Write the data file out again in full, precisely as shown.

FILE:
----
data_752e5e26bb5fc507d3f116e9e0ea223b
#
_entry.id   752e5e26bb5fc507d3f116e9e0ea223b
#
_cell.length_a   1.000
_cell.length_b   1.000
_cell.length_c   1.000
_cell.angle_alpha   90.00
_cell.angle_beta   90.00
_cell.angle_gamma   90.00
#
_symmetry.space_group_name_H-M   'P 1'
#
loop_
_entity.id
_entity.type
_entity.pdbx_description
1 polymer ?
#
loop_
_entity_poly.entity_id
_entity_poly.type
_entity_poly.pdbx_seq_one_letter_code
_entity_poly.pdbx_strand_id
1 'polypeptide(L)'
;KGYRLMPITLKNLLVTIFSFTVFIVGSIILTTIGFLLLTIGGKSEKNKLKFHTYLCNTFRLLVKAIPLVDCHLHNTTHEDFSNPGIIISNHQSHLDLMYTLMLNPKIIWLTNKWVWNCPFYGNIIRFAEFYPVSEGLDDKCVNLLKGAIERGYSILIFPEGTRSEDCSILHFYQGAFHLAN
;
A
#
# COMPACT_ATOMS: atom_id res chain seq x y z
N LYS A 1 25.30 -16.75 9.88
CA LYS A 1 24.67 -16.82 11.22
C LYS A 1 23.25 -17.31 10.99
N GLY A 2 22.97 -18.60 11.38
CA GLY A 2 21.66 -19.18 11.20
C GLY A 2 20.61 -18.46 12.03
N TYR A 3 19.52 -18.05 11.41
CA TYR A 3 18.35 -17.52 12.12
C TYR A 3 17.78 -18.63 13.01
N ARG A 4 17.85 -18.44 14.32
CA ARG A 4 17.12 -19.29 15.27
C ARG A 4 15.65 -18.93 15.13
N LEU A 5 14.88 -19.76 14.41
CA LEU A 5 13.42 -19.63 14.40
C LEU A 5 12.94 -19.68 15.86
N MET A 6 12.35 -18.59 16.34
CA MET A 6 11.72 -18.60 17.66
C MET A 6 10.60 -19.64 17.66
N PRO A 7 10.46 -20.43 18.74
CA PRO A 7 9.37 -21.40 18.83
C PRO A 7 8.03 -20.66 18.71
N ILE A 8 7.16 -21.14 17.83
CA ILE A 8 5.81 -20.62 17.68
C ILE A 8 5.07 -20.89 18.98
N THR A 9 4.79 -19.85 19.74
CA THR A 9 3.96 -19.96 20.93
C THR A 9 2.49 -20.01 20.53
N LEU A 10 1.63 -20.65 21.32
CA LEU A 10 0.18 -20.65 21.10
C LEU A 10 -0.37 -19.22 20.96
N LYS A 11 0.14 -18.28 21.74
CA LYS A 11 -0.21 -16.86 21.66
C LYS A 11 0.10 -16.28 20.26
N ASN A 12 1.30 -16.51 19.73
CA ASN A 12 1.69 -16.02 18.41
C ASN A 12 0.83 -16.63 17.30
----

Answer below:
data_752e5e26bb5fc507d3f116e9e0ea223b
#
_entry.id   752e5e26bb5fc507d3f116e9e0ea223b
#
_cell.length_a   1.000
_cell.length_b   1.000
_cell.length_c   1.000
_cell.angle_alpha   90.00
_cell.angle_beta   90.00
_cell.angle_gamma   90.00
#
_symmetry.space_group_name_H-M   'P 1'
#
loop_
_entity.id
_entity.type
_entity.pdbx_description
1 polymer ?
#
loop_
_entity_poly.entity_id
_entity_poly.type
_entity_poly.pdbx_seq_one_letter_code
_entity_poly.pdbx_strand_id
1 'polypeptide(L)'
;KGYRLMPITLKNLLVTIFSFTVFIVGSIILTTIGFLLLTIGGKSEKNKLKFHTYLCNTFRLLVKAIPLVDCHLHNTTHEDFSNPGIIISNHQSHLDLMYTLMLNPKIIWLTNKWVWNCPFYGNIIRFAEFYPVSEGLDDKCVNLLKGAIERGYSILIFPEGTRSEDCSILHFYQGAFHLAN
;
A
#
# COMPACT_ATOMS: atom_id res chain seq x y z
N LYS A 1 25.30 -16.75 9.88
CA LYS A 1 24.67 -16.82 11.22
C LYS A 1 23.25 -17.31 10.99
N GLY A 2 22.97 -18.60 11.38
CA GLY A 2 21.66 -19.18 11.20
C GLY A 2 20.61 -18.46 12.03
N TYR A 3 19.52 -18.05 11.41
CA TYR A 3 18.35 -17.52 12.12
C TYR A 3 17.78 -18.63 13.01
N ARG A 4 17.85 -18.44 14.32
CA ARG A 4 17.12 -19.29 15.27
C ARG A 4 15.65 -18.93 15.13
N LEU A 5 14.88 -19.76 14.41
CA LEU A 5 13.42 -19.63 14.40
C LEU A 5 12.94 -19.68 15.86
N MET A 6 12.35 -18.59 16.34
CA MET A 6 11.72 -18.60 17.66
C MET A 6 10.60 -19.64 17.66
N PRO A 7 10.46 -20.43 18.74
CA PRO A 7 9.37 -21.40 18.83
C PRO A 7 8.03 -20.66 18.71
N ILE A 8 7.16 -21.14 17.83
CA ILE A 8 5.81 -20.62 17.68
C ILE A 8 5.07 -20.89 18.98
N THR A 9 4.79 -19.85 19.74
CA THR A 9 3.96 -19.96 20.93
C THR A 9 2.49 -20.01 20.53
N LEU A 10 1.63 -20.65 21.32
CA LEU A 10 0.18 -20.65 21.10
C LEU A 10 -0.37 -19.22 20.96
N LYS A 11 0.14 -18.28 21.74
CA LYS A 11 -0.21 -16.86 21.66
C LYS A 11 0.10 -16.28 20.26
N ASN A 12 1.30 -16.51 19.73
CA ASN A 12 1.69 -16.02 18.41
C ASN A 12 0.83 -16.63 17.30